5. A psychologist, as an ordinary person, can cry when he wants and where he wants. However, this behavior shows that this specialist experiences the pain of the client as his own. It can be either from the fact that he himself has not worked out a similar problem for himself. For the fact that, instead of an adult view of the problem from the side and assistance to the client, his inner child joined the suffering of the client. As you understand, both of these reasons indicate an unprofessional approach of a specialist. And the effectiveness of such a work will be very, very weak. If this happens, then he should either convey his ward to another psychologist, or pass the personal therapy of this topic himself.

  6. Right like that – cry? How long and with what force? You can cry at the funeral. But at the session? The client has not died yet. And the psychologist did not know the dead client loved ones. What is the point of crying? The psychologist meets the client at the session not in order to fall into the mood of the client and dissolve in it. But this does not mean that the psychologist should sit with a stone face, observing professionalism, and listen to his client with an indifferent look. Still, communication involves at least some emotional contact. Therefore, the response to the feelings and emotions of the client. Therefore, it is quite professionally and humanly to allow sympathy and condolences to express himself in the mean male and female, too, a tear. But do not cry, and, moreover, do not sob.

  7. Is it normal, the surgeon operating the complex client to start crying during the operation? How would you relate to the fact that this would be your operating doctor? I believe that the psychologist can show sympathy for the client’s problems, but if the psychologist cries, he certainly does not help the client, but uses this situation to react something of his own, personal. Steam, it seems to me something from the category of kitchen psychology and is quite often present in a simplified understanding of the so-called Empathy. If the psychologist, regularly or not very, joins the client so much that it becomes part of his space, then here comes into action, the problem of the emotional overheating of the specialist. For a long time with this approach to work cannot be held out. Therefore, if the specialist begins to sob, or he sees his work so initially, then he should find a good supervisor and understand his situation. Plus, such a reaction of a specialist can mark for the client that his problem is extremely difficult – “even the psychologist sobbed listening to me.” I do not think that it benefits the process.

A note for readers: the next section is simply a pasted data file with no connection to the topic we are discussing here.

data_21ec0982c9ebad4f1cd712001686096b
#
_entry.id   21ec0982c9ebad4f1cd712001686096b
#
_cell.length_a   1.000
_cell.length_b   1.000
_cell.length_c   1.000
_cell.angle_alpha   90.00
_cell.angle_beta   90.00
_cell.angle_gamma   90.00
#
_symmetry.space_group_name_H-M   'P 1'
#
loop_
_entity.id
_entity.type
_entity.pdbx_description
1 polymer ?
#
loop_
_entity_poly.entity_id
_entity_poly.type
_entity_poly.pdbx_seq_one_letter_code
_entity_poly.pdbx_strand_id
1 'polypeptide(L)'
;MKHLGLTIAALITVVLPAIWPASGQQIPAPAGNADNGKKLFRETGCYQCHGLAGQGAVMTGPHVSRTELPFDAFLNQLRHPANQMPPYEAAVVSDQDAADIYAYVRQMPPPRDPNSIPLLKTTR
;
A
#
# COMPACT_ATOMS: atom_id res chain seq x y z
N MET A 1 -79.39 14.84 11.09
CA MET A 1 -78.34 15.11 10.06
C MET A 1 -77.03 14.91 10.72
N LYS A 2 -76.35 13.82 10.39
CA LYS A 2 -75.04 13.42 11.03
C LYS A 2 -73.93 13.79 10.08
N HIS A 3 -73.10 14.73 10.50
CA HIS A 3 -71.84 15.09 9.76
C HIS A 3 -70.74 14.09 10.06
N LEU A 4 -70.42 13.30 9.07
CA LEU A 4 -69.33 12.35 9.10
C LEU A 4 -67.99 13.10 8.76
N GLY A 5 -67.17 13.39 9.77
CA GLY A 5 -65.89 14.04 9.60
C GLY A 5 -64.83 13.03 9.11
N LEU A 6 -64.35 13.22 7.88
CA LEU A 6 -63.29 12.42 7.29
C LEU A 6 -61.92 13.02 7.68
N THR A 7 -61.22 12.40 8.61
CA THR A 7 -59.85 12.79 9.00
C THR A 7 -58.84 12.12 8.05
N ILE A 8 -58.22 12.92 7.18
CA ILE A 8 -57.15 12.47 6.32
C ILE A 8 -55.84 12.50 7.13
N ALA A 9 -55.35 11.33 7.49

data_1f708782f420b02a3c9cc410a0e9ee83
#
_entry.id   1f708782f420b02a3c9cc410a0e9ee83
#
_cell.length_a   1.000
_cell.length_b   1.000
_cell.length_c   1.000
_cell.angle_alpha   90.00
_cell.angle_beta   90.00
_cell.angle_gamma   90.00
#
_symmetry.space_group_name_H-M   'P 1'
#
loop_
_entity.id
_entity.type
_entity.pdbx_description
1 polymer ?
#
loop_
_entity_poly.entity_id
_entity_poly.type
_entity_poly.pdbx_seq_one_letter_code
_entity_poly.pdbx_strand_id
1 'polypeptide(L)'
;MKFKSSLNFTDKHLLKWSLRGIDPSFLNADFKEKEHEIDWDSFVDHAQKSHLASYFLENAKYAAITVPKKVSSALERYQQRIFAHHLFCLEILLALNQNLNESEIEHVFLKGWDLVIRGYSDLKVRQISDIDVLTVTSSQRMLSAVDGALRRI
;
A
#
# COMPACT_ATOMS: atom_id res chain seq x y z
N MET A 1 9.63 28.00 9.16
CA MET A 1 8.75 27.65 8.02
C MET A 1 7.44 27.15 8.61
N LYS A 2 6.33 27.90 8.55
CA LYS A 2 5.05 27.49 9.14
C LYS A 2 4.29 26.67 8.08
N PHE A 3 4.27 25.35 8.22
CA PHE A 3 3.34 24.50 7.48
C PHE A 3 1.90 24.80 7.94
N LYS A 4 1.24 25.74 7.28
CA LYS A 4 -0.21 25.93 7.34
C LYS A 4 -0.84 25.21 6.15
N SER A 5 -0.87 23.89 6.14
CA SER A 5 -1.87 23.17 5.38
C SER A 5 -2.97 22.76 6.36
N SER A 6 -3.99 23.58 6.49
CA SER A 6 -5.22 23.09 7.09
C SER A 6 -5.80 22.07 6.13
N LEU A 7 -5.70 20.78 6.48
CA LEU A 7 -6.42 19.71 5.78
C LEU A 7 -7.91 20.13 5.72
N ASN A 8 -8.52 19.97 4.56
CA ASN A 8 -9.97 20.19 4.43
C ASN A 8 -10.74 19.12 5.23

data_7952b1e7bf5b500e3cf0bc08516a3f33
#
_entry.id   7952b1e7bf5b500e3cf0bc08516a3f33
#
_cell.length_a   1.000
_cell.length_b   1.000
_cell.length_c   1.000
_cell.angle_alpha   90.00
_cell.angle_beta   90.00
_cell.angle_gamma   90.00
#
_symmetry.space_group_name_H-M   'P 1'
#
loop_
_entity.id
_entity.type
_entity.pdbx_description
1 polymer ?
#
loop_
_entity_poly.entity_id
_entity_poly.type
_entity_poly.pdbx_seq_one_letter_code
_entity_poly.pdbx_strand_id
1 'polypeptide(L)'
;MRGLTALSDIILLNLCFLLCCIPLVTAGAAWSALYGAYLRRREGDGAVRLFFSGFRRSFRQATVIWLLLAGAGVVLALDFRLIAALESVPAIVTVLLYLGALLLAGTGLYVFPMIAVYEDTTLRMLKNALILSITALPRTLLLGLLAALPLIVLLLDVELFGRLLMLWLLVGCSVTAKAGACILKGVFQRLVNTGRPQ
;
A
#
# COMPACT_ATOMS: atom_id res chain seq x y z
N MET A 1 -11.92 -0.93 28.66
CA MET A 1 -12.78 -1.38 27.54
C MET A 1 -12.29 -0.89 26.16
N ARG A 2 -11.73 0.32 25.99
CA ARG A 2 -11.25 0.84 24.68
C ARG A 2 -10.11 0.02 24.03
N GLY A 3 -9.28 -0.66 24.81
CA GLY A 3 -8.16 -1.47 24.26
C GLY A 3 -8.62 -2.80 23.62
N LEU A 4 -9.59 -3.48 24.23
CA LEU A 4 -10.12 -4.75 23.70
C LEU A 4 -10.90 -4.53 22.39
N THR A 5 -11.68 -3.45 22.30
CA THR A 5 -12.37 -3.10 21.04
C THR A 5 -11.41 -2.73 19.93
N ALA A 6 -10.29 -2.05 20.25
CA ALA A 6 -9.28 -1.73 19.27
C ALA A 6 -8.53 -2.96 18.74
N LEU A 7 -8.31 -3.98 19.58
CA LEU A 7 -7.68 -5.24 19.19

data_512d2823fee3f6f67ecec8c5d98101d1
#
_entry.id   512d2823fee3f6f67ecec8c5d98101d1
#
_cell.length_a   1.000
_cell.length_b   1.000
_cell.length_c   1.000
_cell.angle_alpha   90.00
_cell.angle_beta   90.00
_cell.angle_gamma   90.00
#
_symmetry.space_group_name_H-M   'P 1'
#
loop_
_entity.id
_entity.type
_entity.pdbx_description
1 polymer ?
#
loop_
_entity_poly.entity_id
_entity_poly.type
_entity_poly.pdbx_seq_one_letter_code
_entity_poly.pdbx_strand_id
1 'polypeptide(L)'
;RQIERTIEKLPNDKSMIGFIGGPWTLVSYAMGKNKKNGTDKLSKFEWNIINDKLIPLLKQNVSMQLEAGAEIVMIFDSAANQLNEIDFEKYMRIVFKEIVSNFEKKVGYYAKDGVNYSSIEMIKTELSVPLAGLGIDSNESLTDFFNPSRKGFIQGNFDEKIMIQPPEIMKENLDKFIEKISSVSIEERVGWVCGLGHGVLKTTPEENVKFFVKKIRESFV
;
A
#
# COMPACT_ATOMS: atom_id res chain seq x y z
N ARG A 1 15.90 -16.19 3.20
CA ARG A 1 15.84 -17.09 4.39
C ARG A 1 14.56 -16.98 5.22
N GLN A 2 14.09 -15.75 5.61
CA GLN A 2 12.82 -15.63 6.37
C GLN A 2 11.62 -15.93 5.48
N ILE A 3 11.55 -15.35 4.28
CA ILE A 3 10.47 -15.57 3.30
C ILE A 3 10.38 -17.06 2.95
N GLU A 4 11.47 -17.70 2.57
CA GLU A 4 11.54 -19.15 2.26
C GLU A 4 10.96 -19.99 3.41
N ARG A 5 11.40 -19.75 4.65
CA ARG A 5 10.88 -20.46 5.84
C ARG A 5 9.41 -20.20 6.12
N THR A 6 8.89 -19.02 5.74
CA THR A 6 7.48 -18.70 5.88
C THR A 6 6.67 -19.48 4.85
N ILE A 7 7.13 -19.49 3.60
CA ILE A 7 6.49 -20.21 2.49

8. Hello. I support the statement of colleagues higher that empathy is an important quality in the personality of a psychologist. There is no need to talk about a useful or harmful manifestation of empathy, since there are no such definitions. The psychologist can cry during the session, thereby expressing not only his feelings, but also strengthen the expression of the client’s feelings. Sometimes it happens that the client cannot cry in difficult experiences and tears of a psychologist may be therapeutic for the client. The relevance of the psychologist’s crying on the session with the client depends on the confidential therapeutic contact. In addition to the relevance, frequency is important (how often often), the purpose of the manifestation of these feelings and the personal elaboration of the psychologist. On my opinion, it is like with a self -disclosure of a psychologist, a thin line. And better, for therapeutic purposes, do not cry a psychologist)

  9. It’s normal if the tears are about the client, and not “about therapist”. The therapy is a living person who is professionally trained to deal with emotions, to be in contact with feelings and experiences, and helps customers with this. Including – professionally trained to spread his and client, and not “load” in the client what does not apply to him/her. Therefore, the tears of the therapist themselves cannot harm the client by themselves; On the contrary, for some customers, experience becomes a revelation, when they are empathized, they see them in their “twilight” and openly show their feelings. The “confusing” motives and intentions are usually harmful when the therapist fell into something of his own and pours it “his own” on the client. But this applies to all emotions and reactions, not only to tears.

  10. I am not a professional psychologist, but as a lawyer, involuntarily began to understand people. Sorry for the analogy, but during the waist, someone should be sober, the old rule so as not to fly to Leningrad. So probably the psychologist, who turned to for help, should feel that there is one who soberly evaluates the situation nearby. He empathizes, but really perceives reality. And if both begin to sob, what will it happen? I read one answer here, writes a professional psychologist: a psychologist has the right to cry where he wants and when he wants. Yes! But is this, professionalism? That’s right! And if people with drugs come to me, I can score a jamb with them? I believe that it is impossible to give a reason to identify yourself with the client and his experiences. Do not throw tomatoes at me too actively, I expressed only my opinion!